court's findings, Jacqueline was entitled to half of Charles's military pension - not half 

of the marital portion of that pension.  But even assuming Jacqueline was entitled only 
to a marital share of the military pension,24 Charles's argument is still without merit. The 

record   indicates   that   Charles   earned   his  pension   entirely   during   the   marriage.  The 

amended divorce decree was issued to amend the military pension order to correct the 

number of months that Charles served in the military after the marriage - from 248 to 
256 - so that Jacqueline would receive half of the pension from the DFAS.25  Because 

Charles has not pointed to any evidence in the record demonstrating that he earned any 

part of his pension while he was not married to Jacqueline, we reject Charles's argument. 

        24      In the original military pension order the superior court assigned Jacqueline 

50% of the marital portion of Charles's total disposable military retirement. 

        25      Based on this error in the original order Jacqueline would have received 

48.4375% rather than 50% of the pension. 

                                                  -10-	                                             6517 

----------------------- Page 11-----------------------

                We do agree with Charles that it was error to assign Jacqueline half of 

Charles's "total gross military retirement pay" in the amended divorce decree.                As we 

explained in Young v. Lowery, "a court may not equitably divide total retired pay; it may 

equitably divide only the amount of retired pay remaining after the court deducts waived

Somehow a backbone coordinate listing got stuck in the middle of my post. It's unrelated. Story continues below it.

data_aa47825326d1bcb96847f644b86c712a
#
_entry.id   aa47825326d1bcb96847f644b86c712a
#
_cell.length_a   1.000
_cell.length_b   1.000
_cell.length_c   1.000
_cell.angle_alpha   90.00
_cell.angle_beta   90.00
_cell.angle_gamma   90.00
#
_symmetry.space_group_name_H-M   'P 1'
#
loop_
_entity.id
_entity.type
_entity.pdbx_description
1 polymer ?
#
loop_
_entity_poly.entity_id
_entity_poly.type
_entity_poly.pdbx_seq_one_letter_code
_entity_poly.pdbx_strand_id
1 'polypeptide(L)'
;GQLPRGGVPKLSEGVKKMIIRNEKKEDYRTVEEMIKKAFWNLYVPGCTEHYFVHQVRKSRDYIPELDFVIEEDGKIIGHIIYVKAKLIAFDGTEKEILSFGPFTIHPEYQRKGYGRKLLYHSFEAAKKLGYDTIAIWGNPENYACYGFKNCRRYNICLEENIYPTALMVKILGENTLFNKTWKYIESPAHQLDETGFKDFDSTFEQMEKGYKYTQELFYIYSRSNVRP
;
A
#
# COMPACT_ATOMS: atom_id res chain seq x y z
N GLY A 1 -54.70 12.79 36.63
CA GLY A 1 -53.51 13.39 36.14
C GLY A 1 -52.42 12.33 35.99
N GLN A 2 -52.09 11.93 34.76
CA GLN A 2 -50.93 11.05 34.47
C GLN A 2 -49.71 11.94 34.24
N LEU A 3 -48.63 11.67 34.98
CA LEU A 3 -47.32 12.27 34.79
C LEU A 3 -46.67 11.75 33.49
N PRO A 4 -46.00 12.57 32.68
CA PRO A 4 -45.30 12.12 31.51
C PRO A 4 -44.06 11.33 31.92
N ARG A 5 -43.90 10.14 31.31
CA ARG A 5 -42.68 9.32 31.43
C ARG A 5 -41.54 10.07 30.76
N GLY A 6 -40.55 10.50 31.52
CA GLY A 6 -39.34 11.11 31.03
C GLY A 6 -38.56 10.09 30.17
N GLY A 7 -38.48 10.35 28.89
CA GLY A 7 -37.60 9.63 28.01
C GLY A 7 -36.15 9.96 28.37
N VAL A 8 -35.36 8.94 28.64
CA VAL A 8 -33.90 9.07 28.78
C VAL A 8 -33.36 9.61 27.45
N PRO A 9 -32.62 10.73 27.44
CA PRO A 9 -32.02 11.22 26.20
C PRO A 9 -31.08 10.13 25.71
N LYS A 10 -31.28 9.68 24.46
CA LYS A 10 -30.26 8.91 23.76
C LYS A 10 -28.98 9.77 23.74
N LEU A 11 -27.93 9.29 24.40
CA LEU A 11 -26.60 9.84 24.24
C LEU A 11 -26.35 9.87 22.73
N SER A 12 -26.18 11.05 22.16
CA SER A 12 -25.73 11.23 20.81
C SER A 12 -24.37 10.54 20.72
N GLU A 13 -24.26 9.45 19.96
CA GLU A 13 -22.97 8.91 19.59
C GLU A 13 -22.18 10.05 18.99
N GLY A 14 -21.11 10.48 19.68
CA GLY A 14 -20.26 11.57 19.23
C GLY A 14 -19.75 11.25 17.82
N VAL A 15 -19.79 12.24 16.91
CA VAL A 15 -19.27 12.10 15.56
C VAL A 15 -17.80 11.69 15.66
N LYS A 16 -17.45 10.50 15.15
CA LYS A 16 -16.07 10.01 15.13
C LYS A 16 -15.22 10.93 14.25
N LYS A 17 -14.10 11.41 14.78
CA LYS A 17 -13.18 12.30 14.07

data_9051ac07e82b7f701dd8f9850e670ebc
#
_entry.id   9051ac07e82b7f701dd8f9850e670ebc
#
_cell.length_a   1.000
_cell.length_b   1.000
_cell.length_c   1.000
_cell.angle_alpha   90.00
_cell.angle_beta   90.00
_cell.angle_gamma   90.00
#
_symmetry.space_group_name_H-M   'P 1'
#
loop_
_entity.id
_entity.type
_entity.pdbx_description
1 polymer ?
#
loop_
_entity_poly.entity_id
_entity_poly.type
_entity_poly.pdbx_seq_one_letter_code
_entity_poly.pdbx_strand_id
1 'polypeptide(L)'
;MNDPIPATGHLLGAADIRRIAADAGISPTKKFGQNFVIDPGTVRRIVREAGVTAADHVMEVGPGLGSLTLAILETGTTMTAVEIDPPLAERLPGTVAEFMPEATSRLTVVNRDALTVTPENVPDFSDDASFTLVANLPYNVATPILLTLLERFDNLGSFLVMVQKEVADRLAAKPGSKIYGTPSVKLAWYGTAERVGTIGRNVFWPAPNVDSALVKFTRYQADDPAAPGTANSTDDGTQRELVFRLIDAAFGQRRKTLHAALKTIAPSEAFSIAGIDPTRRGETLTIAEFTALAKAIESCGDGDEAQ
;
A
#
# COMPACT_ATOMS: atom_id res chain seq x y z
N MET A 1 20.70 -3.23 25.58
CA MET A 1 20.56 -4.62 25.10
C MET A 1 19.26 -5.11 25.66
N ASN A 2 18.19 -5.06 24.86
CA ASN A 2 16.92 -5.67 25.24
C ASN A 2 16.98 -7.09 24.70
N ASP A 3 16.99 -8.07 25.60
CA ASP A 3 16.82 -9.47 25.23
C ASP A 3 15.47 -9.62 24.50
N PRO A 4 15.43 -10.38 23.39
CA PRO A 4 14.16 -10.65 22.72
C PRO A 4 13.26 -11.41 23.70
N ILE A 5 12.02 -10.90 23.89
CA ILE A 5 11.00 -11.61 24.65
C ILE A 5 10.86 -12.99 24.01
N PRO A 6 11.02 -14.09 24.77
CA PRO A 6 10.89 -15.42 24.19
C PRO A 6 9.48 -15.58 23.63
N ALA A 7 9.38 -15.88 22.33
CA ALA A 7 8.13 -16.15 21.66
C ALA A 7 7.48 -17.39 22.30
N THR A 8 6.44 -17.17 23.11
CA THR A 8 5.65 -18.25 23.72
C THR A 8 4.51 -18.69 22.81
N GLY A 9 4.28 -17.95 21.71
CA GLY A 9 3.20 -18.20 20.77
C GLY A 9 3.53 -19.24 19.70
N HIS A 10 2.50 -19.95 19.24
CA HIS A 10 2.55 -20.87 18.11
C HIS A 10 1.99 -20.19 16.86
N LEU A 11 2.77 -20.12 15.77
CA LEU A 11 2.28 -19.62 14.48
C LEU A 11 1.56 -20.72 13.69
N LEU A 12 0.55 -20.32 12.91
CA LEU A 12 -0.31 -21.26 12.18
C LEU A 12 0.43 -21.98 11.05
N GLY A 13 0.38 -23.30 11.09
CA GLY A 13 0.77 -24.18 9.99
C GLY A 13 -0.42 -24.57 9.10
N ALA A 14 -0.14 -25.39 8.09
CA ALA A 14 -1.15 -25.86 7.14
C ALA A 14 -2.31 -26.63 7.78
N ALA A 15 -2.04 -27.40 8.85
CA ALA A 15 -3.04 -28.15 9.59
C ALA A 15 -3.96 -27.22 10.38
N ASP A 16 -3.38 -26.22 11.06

retired pay and the cost of purchasing survivor benefits."26   To the extent the superior 

court was using this mechanism to effectuate its sanction order requiring Charles to pay 

all of the survivor benefits cost, our decision vacating that sanction, discussed next, 

eliminates the need to determine whether the superior court's order was permissible for 

that purpose. 

                On remand, the court should correct the amended divorce decree and the 

military pension order to properly allocate Charles's "disposable retirement pay" as 

defined in 10 U.S.C.  1408(a)(4). 

        D.      We Vacate The Superior Court's Sanction Against Charles. 

                The superior court initially assigned Jacqueline half of Charles's "total 

disposable military retirement pay."        The court modified its military pension order by 

requiring Charles, "as a sanction for his removing [Jacqueline's] name" from the survivor 

benefits plan, "to immediately obtain at his sole expense and maintain at his sole expense 

survivor benefits for [Jacqueline]."  (Emphasis omitted.)  Charles contends the superior 

court erroneously sanctioned him. Without addressing the merits of the dispute, we agree 

with Charles that the sanction must be vacated. 

                "Alaska's   trial   courts   may   insure   proper   efficiency   and   discipline   by 

exercise of (1) the power of contempt authorized by statute and court rule, (2) the power